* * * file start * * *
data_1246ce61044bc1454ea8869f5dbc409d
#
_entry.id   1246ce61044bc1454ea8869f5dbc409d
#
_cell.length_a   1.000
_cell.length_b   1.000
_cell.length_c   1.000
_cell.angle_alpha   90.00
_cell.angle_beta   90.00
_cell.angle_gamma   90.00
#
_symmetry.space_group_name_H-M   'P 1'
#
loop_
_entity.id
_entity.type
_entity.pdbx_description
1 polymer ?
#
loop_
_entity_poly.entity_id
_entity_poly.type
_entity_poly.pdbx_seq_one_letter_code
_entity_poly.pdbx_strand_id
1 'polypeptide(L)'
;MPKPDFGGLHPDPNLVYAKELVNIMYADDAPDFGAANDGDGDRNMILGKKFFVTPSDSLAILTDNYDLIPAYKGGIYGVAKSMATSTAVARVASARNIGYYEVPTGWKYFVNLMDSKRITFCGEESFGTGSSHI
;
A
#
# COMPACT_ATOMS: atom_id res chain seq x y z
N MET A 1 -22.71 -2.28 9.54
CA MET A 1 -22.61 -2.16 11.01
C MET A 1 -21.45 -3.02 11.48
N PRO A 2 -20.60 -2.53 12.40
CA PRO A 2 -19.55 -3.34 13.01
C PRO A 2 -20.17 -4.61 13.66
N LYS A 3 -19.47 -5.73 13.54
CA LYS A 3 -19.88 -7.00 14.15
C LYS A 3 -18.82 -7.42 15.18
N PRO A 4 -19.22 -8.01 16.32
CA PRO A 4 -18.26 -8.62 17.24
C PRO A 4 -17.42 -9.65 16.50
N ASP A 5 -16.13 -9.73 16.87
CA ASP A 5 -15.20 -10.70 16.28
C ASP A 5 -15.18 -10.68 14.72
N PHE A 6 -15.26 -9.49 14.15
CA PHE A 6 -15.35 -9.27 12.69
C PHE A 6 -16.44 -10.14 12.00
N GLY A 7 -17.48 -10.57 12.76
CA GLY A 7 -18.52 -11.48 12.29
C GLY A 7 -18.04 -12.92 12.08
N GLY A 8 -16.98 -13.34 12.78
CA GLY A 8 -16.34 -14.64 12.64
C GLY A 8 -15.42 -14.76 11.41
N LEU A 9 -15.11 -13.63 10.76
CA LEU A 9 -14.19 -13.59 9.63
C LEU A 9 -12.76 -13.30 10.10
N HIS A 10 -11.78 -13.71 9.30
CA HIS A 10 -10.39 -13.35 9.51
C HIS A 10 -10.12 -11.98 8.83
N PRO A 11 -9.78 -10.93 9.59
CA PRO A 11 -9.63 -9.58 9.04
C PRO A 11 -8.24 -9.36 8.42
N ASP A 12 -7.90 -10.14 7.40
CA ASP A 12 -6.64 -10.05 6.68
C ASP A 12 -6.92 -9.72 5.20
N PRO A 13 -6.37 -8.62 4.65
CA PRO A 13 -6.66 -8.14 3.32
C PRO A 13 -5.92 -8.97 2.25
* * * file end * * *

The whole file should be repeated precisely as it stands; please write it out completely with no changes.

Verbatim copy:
data_1246ce61044bc1454ea8869f5dbc409d
#
_entry.id   1246ce61044bc1454ea8869f5dbc409d
#
_cell.length_a   1.000
_cell.length_b   1.000
_cell.length_c   1.000
_cell.angle_alpha   90.00
_cell.angle_beta   90.00
_cell.angle_gamma   90.00
#
_symmetry.space_group_name_H-M   'P 1'
#
loop_
_entity.id
_entity.type
_entity.pdbx_description
1 polymer ?
#
loop_
_entity_poly.entity_id
_entity_poly.type
_entity_poly.pdbx_seq_one_letter_code
_entity_poly.pdbx_strand_id
1 'polypeptide(L)'
;MPKPDFGGLHPDPNLVYAKELVNIMYADDAPDFGAANDGDGDRNMILGKKFFVTPSDSLAILTDNYDLIPAYKGGIYGVAKSMATSTAVARVASARNIGYYEVPTGWKYFVNLMDSKRITFCGEESFGTGSSHI
;
A
#
# COMPACT_ATOMS: atom_id res chain seq x y z
N MET A 1 -22.71 -2.28 9.54
CA MET A 1 -22.61 -2.16 11.01
C MET A 1 -21.45 -3.02 11.48
N PRO A 2 -20.60 -2.53 12.40
CA PRO A 2 -19.55 -3.34 13.01
C PRO A 2 -20.17 -4.61 13.66
N LYS A 3 -19.47 -5.73 13.54
CA LYS A 3 -19.88 -7.00 14.15
C LYS A 3 -18.82 -7.42 15.18
N PRO A 4 -19.22 -8.01 16.32
CA PRO A 4 -18.26 -8.62 17.24
C PRO A 4 -17.42 -9.65 16.50
N ASP A 5 -16.13 -9.73 16.87
CA ASP A 5 -15.20 -10.70 16.28
C ASP A 5 -15.18 -10.68 14.72
N PHE A 6 -15.26 -9.49 14.15
CA PHE A 6 -15.35 -9.27 12.69
C PHE A 6 -16.44 -10.14 12.00
N GLY A 7 -17.48 -10.57 12.76
CA GLY A 7 -18.52 -11.48 12.29
C GLY A 7 -18.04 -12.92 12.08
N GLY A 8 -16.98 -13.34 12.78
CA GLY A 8 -16.34 -14.64 12.64
C GLY A 8 -15.42 -14.76 11.41
N LEU A 9 -15.11 -13.63 10.76
CA LEU A 9 -14.19 -13.59 9.63
C LEU A 9 -12.76 -13.30 10.10
N HIS A 10 -11.78 -13.71 9.30
CA HIS A 10 -10.39 -13.35 9.51
C HIS A 10 -10.12 -11.98 8.83
N PRO A 11 -9.78 -10.93 9.59
CA PRO A 11 -9.63 -9.58 9.04
C PRO A 11 -8.24 -9.36 8.42
N ASP A 12 -7.90 -10.14 7.40
CA ASP A 12 -6.64 -10.05 6.68
C ASP A 12 -6.92 -9.72 5.20
N PRO A 13 -6.37 -8.62 4.65
CA PRO A 13 -6.66 -8.14 3.32
C PRO A 13 -5.92 -8.97 2.25